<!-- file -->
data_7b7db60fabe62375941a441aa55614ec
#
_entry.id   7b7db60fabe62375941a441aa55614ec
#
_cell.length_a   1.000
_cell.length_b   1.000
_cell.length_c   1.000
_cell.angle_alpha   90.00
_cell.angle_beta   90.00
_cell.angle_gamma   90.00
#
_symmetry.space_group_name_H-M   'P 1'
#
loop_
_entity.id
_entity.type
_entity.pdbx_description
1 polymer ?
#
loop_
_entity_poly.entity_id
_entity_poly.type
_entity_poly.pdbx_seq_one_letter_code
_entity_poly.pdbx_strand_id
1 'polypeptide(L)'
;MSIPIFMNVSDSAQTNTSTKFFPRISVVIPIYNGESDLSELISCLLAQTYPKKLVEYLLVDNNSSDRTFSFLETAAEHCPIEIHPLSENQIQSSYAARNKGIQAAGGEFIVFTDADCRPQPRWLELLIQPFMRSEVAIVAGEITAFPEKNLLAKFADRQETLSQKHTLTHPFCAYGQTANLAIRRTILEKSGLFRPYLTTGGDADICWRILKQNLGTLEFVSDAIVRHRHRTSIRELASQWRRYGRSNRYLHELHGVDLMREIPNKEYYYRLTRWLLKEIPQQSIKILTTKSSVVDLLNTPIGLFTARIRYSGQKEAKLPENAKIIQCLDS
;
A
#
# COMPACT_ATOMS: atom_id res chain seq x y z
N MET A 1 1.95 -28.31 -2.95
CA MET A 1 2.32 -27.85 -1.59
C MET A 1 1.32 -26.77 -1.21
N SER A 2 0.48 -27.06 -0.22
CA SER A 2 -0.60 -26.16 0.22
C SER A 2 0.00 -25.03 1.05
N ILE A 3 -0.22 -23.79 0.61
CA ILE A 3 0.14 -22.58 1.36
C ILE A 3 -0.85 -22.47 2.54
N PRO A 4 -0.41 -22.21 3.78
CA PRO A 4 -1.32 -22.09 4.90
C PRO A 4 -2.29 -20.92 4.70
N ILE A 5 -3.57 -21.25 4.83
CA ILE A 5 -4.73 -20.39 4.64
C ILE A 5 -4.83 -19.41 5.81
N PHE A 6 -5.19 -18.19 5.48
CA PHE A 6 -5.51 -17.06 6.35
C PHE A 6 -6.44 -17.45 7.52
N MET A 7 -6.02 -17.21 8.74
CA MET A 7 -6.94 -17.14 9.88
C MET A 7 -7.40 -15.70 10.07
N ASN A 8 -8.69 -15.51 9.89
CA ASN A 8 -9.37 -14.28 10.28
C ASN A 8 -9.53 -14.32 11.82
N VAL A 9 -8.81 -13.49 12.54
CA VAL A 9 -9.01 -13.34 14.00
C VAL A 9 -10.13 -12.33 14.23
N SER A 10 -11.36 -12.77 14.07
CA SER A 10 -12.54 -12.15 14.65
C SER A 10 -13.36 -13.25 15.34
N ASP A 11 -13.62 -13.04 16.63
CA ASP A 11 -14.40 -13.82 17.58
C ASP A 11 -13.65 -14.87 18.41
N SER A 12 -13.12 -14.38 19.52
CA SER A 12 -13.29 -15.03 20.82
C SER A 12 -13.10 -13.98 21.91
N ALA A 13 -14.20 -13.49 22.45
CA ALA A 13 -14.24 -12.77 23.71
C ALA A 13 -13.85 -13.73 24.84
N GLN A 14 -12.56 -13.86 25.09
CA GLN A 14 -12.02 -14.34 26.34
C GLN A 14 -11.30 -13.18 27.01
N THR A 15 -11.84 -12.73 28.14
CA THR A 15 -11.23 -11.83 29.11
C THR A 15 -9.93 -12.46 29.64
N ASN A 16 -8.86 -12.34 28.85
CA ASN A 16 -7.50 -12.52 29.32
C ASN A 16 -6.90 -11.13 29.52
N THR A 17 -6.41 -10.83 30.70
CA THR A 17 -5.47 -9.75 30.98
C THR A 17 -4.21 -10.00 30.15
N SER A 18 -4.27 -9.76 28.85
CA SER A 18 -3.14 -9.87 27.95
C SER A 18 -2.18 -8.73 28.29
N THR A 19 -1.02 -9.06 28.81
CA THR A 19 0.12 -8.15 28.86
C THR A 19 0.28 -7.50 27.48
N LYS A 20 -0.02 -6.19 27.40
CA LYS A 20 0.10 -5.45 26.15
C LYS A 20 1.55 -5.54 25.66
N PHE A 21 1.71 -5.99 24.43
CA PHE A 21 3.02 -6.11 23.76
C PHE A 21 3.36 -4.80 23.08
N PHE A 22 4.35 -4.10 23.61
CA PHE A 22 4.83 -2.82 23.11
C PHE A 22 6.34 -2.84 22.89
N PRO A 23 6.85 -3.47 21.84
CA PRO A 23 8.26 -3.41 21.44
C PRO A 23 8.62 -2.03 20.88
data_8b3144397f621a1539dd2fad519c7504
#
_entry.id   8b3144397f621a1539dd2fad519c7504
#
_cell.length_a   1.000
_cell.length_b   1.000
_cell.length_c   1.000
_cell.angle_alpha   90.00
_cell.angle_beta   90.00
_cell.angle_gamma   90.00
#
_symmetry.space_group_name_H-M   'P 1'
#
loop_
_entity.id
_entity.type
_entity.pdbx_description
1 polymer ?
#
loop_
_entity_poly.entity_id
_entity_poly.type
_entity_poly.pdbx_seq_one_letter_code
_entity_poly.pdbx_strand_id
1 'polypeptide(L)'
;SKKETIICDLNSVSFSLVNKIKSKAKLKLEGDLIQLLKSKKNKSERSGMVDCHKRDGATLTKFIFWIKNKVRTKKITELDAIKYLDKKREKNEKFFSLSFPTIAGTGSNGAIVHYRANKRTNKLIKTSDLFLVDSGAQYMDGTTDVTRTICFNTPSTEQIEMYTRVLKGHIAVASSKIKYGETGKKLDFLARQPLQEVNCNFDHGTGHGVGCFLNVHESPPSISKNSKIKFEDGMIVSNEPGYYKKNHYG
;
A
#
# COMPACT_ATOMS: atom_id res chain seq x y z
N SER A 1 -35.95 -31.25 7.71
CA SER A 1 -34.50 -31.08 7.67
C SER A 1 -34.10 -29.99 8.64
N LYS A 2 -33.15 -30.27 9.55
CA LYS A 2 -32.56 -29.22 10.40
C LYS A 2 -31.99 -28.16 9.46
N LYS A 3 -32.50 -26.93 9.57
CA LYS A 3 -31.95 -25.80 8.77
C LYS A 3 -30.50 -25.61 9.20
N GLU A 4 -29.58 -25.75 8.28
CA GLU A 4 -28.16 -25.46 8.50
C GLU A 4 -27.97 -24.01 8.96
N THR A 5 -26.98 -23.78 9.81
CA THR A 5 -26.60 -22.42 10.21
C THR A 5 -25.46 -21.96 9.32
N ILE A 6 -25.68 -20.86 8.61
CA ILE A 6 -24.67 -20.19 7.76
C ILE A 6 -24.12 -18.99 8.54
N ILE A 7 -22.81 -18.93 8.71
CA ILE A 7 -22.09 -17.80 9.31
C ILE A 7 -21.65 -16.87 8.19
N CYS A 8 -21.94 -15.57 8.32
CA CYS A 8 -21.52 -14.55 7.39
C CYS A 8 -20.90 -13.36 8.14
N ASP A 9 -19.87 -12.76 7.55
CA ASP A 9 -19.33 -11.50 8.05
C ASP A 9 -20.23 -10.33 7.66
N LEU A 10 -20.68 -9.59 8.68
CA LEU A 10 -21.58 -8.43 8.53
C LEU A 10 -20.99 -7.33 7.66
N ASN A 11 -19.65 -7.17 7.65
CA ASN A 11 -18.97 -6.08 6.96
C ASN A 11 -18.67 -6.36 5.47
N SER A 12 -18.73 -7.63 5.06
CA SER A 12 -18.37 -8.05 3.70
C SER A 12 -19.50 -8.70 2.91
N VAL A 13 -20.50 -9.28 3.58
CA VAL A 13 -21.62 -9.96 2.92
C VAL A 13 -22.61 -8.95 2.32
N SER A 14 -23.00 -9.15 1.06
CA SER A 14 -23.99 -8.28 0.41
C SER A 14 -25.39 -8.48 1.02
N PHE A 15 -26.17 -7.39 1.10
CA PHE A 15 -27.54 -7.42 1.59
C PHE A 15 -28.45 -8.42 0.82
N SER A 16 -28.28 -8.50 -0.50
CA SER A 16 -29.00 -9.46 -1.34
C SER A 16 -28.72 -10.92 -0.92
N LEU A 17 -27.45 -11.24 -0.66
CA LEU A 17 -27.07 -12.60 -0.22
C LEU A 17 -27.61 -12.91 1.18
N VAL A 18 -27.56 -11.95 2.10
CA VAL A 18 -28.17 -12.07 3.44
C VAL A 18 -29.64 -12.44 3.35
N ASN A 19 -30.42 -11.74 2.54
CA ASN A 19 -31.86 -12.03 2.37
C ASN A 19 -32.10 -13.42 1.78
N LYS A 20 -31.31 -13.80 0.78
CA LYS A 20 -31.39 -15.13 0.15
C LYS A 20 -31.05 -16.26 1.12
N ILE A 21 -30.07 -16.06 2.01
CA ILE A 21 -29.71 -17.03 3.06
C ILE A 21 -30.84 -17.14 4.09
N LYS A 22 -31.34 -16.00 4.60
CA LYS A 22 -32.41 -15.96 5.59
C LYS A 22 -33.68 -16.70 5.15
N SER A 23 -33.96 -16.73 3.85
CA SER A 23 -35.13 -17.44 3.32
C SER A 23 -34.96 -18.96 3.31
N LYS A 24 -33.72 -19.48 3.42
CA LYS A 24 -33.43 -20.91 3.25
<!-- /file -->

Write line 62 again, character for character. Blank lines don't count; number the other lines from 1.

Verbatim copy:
CA ASP A 11 -14.40 -13.82 17.58